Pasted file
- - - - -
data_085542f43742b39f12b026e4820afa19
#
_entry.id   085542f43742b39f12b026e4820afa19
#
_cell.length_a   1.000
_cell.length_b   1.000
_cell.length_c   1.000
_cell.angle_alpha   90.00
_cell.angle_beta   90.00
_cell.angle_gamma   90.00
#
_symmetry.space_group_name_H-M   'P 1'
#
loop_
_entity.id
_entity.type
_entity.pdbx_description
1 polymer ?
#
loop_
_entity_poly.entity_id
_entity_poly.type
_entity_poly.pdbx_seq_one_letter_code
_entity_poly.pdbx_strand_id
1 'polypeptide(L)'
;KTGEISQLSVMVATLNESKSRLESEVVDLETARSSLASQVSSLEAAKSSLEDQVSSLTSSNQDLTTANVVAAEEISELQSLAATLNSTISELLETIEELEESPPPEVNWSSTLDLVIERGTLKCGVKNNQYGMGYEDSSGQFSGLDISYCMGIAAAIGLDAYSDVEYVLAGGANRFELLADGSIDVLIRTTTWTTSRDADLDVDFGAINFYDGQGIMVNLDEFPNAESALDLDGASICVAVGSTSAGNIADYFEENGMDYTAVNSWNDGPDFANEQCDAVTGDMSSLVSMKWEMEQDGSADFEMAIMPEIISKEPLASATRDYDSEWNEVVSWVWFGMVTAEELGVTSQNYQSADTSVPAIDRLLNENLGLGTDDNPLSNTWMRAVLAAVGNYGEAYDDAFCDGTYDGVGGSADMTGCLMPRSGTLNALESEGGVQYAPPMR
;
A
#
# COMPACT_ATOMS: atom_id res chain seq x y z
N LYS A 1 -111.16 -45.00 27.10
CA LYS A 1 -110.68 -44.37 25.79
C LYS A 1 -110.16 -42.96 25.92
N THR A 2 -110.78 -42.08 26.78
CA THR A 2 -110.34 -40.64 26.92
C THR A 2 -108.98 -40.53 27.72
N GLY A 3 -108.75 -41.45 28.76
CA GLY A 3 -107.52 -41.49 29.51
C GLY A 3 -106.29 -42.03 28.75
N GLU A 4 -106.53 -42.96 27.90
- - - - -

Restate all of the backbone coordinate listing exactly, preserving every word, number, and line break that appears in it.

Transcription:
data_085542f43742b39f12b026e4820afa19
#
_entry.id   085542f43742b39f12b026e4820afa19
#
_cell.length_a   1.000
_cell.length_b   1.000
_cell.length_c   1.000
_cell.angle_alpha   90.00
_cell.angle_beta   90.00
_cell.angle_gamma   90.00
#
_symmetry.space_group_name_H-M   'P 1'
#
loop_
_entity.id
_entity.type
_entity.pdbx_description
1 polymer ?
#
loop_
_entity_poly.entity_id
_entity_poly.type
_entity_poly.pdbx_seq_one_letter_code
_entity_poly.pdbx_strand_id
1 'polypeptide(L)'
;KTGEISQLSVMVATLNESKSRLESEVVDLETARSSLASQVSSLEAAKSSLEDQVSSLTSSNQDLTTANVVAAEEISELQSLAATLNSTISELLETIEELEESPPPEVNWSSTLDLVIERGTLKCGVKNNQYGMGYEDSSGQFSGLDISYCMGIAAAIGLDAYSDVEYVLAGGANRFELLADGSIDVLIRTTTWTTSRDADLDVDFGAINFYDGQGIMVNLDEFPNAESALDLDGASICVAVGSTSAGNIADYFEENGMDYTAVNSWNDGPDFANEQCDAVTGDMSSLVSMKWEMEQDGSADFEMAIMPEIISKEPLASATRDYDSEWNEVVSWVWFGMVTAEELGVTSQNYQSADTSVPAIDRLLNENLGLGTDDNPLSNTWMRAVLAAVGNYGEAYDDAFCDGTYDGVGGSADMTGCLMPRSGTLNALESEGGVQYAPPMR
;
A
#
# COMPACT_ATOMS: atom_id res chain seq x y z
N LYS A 1 -111.16 -45.00 27.10
CA LYS A 1 -110.68 -44.37 25.79
C LYS A 1 -110.16 -42.96 25.92
N THR A 2 -110.78 -42.08 26.78
CA THR A 2 -110.34 -40.64 26.92
C THR A 2 -108.98 -40.53 27.72
N GLY A 3 -108.75 -41.45 28.76
CA GLY A 3 -107.52 -41.49 29.51
C GLY A 3 -106.29 -42.03 28.75
N GLU A 4 -106.53 -42.96 27.90